What is it?
‘S-bend ahead’, warns the instrument binnacle.
Sigh. In the era of assertive, borderline bolshy electronic driver aids, there are more patronising interventions than this, but still. It is necessary for the sat-nav to tell the dashboard to tell me that the road is about to go one way, then t’other?
Except this is no warning, as the next line reveals. ‘Press OK for N mode’. Now, this is more like it. Because in prompting you to select N mode, the car doesn’t want you to slow down. Instead, it wants you to say yes to sharper throttle response, a more meaty exhaust note, less prohibitive ESP, and to less assisted steering. If anything, it wants you to speed up.
Welcome to the Hyundai i20 N. Here in Britain, it’s only the second N Performance product after the very-good-from-out-of-nowhere i30 N of 2017, and is probably the stiffest competition for the current Ford Fiesta ST yet, which is saying something. Hyundai will begin taking orders in May and deliveries will start not long after that, with but one trim level offered at a price that just should sneak under £25,000.
Is that expensive? Well, yes, but ultimately no. With the Golf GTI-rivalling i30 N, Hyundai offered the car in two variants, but the less powerful version, which went without the limited-slip differential, active exhaust or several cabin extras, sold in paltry numbers. Most people bought the i30 N Performance Package, and so over here the i20 N now comes only with the full works – with everything from custom Pirelli P Zero tyres to heated rear seats, and plenty more. In short, it's overflowing with standard kit.
More fundamentally, the car’s five-door shell has been reinforced in no fewer than 12 places compared with the regular i20. Where you’re dealing with volume sellers, such modifications are not an easy or inexpensive endeavour, and need to be accounted for in the price. The rest of mechanical specification is hardly underwhelming, either. The 1.6-litre ‘Gamma II’ four-cylinder turbo engine makes 201bhp and 207lb ft, which gives the i20 N a superior power-to-weight ratio than the Fiesta ST, if only by 3bhp per tonne. It’s mated with a six-speed manual gearbox replete with rev-matching function, and drives the front wheels alone through an electromechanical limited-slip differential. So all quite serious.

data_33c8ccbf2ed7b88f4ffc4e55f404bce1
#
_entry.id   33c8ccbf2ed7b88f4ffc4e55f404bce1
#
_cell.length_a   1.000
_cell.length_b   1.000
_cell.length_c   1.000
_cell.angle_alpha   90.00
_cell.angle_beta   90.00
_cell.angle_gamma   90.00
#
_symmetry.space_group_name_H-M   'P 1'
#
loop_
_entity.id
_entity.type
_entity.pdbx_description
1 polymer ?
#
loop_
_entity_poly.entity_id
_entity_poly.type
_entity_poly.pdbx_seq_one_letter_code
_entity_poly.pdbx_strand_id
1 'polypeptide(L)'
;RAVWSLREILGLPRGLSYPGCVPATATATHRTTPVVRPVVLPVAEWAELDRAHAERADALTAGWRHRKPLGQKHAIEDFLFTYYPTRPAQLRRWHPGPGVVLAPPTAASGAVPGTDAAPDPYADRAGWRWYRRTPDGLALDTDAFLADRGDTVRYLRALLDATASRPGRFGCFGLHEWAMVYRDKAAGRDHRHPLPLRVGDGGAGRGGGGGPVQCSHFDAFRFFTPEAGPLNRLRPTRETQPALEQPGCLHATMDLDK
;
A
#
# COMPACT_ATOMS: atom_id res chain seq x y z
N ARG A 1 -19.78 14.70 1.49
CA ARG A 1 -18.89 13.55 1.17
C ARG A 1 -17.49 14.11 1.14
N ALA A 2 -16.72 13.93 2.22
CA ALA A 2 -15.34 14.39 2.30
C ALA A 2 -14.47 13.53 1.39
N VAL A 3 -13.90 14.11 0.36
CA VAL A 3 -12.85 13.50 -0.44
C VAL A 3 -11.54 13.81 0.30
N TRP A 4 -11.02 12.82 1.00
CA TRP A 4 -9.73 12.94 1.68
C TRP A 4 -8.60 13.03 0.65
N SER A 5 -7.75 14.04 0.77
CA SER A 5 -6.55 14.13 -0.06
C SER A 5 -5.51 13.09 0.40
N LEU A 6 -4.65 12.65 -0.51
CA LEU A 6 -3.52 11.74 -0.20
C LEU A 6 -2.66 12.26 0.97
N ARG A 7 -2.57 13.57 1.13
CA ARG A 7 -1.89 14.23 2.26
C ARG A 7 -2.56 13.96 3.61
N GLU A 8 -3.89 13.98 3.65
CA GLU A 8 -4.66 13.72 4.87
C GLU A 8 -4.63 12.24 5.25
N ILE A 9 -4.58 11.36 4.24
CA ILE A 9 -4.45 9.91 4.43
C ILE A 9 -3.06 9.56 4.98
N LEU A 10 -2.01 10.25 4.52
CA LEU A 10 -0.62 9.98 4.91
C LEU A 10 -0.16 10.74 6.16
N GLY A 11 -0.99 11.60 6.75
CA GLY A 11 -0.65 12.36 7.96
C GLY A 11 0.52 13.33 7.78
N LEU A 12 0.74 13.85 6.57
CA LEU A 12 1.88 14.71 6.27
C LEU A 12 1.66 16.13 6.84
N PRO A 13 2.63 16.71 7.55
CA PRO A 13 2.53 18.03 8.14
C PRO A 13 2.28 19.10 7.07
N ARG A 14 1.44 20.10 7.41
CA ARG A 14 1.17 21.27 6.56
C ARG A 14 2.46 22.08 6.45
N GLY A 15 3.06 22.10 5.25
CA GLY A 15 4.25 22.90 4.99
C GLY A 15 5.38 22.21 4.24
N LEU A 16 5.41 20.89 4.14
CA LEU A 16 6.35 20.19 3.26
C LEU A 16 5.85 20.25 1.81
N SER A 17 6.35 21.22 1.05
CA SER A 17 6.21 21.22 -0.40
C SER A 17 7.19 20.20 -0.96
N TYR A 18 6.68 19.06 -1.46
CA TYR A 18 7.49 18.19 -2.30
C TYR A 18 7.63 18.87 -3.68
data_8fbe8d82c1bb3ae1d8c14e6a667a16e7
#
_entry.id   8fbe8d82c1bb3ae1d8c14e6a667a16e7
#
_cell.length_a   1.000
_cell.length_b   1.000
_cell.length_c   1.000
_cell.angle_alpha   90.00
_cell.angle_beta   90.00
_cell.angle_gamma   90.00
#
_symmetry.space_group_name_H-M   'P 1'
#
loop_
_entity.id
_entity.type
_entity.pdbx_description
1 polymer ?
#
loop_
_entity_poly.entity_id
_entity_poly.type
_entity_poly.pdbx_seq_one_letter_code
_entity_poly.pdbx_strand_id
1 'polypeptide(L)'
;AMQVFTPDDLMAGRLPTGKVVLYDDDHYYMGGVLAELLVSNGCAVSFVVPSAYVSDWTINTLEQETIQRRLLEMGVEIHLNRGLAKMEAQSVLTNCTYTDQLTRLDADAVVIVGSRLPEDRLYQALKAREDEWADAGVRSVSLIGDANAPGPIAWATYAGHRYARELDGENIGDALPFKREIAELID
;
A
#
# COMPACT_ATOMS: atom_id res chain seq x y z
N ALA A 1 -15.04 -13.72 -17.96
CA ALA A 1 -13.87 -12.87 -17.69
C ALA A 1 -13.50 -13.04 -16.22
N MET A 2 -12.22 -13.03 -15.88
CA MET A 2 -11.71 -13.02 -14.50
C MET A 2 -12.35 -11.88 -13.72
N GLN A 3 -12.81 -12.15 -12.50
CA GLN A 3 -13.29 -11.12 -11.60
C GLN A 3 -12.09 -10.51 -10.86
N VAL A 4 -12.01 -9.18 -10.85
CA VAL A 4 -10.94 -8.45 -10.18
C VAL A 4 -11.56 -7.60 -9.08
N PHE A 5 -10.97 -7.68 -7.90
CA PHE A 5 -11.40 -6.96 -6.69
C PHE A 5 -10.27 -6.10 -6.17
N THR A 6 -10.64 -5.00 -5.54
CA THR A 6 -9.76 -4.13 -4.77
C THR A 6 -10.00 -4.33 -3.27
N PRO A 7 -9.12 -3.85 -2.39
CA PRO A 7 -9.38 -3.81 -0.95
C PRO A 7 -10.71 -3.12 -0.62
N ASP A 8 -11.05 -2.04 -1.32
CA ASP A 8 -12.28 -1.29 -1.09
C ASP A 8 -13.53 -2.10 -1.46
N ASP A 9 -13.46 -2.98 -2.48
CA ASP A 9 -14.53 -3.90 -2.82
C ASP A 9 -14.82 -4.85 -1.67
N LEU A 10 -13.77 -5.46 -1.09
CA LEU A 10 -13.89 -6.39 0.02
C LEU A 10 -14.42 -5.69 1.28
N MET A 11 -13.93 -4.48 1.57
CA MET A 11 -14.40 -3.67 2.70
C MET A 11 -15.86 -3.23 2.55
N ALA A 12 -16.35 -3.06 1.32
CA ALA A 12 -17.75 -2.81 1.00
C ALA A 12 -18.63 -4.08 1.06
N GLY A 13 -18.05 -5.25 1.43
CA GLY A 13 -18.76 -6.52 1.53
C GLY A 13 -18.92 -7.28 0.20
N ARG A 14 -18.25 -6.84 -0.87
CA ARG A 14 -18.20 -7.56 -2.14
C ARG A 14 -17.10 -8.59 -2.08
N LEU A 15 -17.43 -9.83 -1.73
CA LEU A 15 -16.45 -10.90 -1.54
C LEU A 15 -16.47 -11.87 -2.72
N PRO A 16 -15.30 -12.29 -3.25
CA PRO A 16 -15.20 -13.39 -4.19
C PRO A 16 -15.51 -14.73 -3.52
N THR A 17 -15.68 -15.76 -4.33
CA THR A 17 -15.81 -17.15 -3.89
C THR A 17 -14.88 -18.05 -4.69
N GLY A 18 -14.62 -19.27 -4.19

Suspension-wise, this being a supermini rather than a senior hot hatch, the new spring and damper set-up is then passive, not adaptive, but the changes from the regular i20 are myriad. Alongside the spiced-up geometry, for the MacPherson struts at the front the top mounts and knuckle have been reinforced. The rear torsion beam has also been beefed up, while the red-caliper’d front brake discs are 40mm wider in diameter compared with those of the i20.
Now, the exterior. Punchy, isn’t it? Let’s just say that despite its diminutive size, you’re unlikely to lose the i20 N in the car park of your local supermarket. Or indeed on a moonless, mist-shrouded night in the depths of Heathrow’s county-sized Long Stay.
There is the roof-mounted wing (not a spoiler, note, but a proper wing), red pinstripes that run the circumference of the bodywork, an unapologetic diffuser, and sardonic headlights that merge into a glossy grille that, if you look very closely, you’ll see is comprehensively open-worked, to better feed the hulking great intercooler that lurks behind.